6 June 2016

An interview with Joe Bastianich: Orsone wines and suggestions for my readers

A special meeting at the Orsone restaurant…

A beautiful spring day, hidden among the grapevines of Galiano (a fraction of Cividale del Friuli – Udine) and in the company of the Bastianich wines from 2015, nibbles and friends. All the right elements for a perfect afternoon. It all started with a call from Andrea Sbrizzo, the owner of the Restaurant Orsone, that invited me to this event by Bastianich.








A pleasant warm sun is shining as we taste Sauvignon, Pinot Grigio, Ribolla Gialla and Friulano: four wines that the Bastianich wine cellar makes. With 32 hectares they produce almost 300.000 bottles for the international market.

The wines are fresh and young, perfect with almost any meal, matured in steel barrels for six months and then bottled. Each wine has particular traits that are all expressed in the glass like the Savignon, a nice straw colour with scents of elderberry, grapefruit, mint and sage with the particular mineral taste of wines from the Adriatic. A spring perfume that you smell as soon as your nose gets close to the glass.



The Friulano is my favourite, with scents of white peach, apple, cider and linden flowers. Lively and tasty.

Ribolla Gialla is a fresh and aromatic wine with quite a strong mineral flavour that, along with its slight acidity, makes it perfectly refreshing.

And the last wine I tasted was the Pinot Grigio, softer and fruity with flavors of apple and pear, it’s the perfect wine to go with a light informal starter.

And as we sip some wine, taste some nibbles and a Montasio cheese - aged 18 months - Joe and I stop to chat a little.




So Joe, what would you say about your 2015 wine compared to other years? "It was a very good year, very generous, not as good as 2006 or 2011 …  but the wines are right and express fully all the trait of the territory they come from" He then concludes by saying: "IT’S A DEMOCRATIC YEAR!"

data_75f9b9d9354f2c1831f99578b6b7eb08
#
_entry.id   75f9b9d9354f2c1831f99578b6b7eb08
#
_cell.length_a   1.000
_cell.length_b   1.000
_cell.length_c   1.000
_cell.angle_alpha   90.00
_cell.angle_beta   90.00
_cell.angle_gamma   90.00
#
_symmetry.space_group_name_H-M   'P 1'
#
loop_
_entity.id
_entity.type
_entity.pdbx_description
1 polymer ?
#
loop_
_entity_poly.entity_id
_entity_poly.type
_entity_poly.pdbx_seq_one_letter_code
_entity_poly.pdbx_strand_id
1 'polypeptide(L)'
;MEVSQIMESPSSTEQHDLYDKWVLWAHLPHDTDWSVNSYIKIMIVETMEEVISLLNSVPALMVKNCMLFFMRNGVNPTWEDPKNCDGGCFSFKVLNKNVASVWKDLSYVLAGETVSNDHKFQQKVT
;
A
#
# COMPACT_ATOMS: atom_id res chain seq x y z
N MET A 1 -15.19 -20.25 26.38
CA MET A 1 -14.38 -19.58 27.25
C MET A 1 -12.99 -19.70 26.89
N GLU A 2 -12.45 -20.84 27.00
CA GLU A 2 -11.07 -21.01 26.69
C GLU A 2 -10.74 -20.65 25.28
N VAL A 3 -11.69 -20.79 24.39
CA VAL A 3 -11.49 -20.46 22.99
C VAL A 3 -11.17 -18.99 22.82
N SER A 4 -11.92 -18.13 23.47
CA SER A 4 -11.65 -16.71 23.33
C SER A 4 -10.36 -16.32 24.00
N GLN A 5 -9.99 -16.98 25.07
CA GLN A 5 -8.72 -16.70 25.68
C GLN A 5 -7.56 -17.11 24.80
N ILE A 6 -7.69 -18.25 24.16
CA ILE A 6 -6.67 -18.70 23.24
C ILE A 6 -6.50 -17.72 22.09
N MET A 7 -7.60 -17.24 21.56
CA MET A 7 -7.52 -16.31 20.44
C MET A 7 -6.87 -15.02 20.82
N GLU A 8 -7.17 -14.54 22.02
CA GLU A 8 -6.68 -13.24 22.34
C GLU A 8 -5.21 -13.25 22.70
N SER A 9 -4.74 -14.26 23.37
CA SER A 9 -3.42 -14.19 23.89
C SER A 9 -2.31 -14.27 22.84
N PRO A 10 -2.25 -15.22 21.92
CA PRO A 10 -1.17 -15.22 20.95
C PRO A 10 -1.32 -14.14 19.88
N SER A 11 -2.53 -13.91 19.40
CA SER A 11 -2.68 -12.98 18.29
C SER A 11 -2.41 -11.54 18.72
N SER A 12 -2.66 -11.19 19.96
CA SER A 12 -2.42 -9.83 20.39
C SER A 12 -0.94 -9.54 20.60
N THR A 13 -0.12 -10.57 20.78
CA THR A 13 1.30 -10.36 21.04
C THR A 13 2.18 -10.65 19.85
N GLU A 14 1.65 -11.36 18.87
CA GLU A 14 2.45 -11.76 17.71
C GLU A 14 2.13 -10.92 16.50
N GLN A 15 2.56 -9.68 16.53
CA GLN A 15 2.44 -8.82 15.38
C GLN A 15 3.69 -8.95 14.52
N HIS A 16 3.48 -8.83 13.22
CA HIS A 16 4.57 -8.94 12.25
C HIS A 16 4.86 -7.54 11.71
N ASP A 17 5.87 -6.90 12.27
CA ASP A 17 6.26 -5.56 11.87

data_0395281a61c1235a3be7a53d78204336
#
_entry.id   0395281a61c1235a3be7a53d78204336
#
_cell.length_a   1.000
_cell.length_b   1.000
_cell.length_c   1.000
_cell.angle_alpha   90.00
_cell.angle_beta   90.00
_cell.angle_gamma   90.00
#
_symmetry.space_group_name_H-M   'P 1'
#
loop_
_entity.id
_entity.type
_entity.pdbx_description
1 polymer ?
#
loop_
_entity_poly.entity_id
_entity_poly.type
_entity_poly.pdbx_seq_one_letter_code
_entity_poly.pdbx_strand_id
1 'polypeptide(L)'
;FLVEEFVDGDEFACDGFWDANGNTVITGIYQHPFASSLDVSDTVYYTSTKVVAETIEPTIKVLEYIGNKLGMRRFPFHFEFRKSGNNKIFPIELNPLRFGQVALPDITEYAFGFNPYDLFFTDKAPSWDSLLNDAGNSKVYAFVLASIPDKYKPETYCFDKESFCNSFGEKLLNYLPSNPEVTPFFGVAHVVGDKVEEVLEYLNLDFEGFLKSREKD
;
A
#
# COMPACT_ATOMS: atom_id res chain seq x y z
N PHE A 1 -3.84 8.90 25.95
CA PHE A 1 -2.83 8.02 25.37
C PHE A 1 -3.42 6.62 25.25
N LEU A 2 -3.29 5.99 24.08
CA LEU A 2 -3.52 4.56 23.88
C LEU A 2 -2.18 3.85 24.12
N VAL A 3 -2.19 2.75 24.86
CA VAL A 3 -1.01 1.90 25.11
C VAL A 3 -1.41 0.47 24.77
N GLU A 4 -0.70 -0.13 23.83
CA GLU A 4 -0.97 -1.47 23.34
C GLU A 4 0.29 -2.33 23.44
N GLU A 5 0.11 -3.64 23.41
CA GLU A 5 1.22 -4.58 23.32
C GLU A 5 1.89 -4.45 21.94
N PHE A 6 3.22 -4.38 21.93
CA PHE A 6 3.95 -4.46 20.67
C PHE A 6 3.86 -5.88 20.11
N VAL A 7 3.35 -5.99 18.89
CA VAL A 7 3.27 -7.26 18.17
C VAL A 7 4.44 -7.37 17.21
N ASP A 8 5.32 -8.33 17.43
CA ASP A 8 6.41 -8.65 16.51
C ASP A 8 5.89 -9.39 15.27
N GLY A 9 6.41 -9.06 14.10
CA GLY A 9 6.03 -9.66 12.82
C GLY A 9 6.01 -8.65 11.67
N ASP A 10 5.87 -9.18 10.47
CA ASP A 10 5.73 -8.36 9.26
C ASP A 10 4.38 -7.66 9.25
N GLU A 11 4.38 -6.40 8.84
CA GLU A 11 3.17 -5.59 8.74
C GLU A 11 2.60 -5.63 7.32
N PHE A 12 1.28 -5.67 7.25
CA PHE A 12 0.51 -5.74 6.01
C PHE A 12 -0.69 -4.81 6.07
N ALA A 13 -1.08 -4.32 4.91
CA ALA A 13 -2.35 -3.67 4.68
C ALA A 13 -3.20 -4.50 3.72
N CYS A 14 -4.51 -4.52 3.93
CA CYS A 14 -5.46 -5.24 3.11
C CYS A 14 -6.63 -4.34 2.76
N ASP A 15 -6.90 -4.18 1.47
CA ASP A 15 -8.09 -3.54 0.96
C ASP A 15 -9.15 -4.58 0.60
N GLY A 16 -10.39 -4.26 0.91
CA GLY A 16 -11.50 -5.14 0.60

With his particular and famous American accent and a very serious tone, I try asking him "When did your passion for this territory start?"

"Well, my family comes from Istria and I grew up in Trieste, so I decided to get closer to my origins and in 1997 I started producing wine. I was adopted by the Friulani, and decided to buy this vineyard … that’s how it all started!"




Because I’m from Trieste I still don’t understand why someone – who feels triestino – would decide to buy a vineyard in Friuli and not in the beautiful Karst around Trieste, so I ask my next question… "Why a vineyard in Friuli and not in Trieste’s Karst? "

"Because this is the closest place to Trieste where you can make wine, in 1997 in the Karst there was almost nothing, just Edi Kante. Maybe if the Karst had been more developed I’d be there now and not here!"

At this point I need to bite my tongue and think of a way of bringing Bastianich back to our (and his) land, so I ask him what he would have done if he wasn’t in the food business… immediate answer: "A musician! And I still might decide to make a career change, there’s still time!"


In fact, we have a little Triestine moment when Joe picks up his guitar and with three singers from Trieste, the Les Babettes, he brings his passions to life (who knows if it will be a career too). At least in musical collaborations he still keeps a tight connection to our town…



But I haven’t finished, I still need to ask a last question before I leave him to his fans, all ready to take a selfie with him: " Joe, suggest a place, a dish, or anything typical from the area between Friuli Venezia Giulia, Austria, Slovenia and Croatia..."

He stops a minute to think, with a hand covering his mouth as he looks into nothing, searching for an answer … "typical... mhhhh"

For a moment I think he might not have an answer …but then he says "You know, I’m from Istria and there, and in Croatia, it’s full of wonderful places, I come from the sea – he says as he thinks – in Trieste I’d go to Peppi , or the classic osteria (tavern) Giovanni is one of the best! But then there’s Istria … In Istria you just stay on a boat, that’s my suggestion! Istria has changed a lot over the last years, but what hasn’t changed is the Malvasia Istriana!

And so I leave him with his followers and as I eat some cooked ham with kren (fresh horse radish) I think of my next stop at Giovanni’s in Trieste!

Ph. Andrea Zangrando






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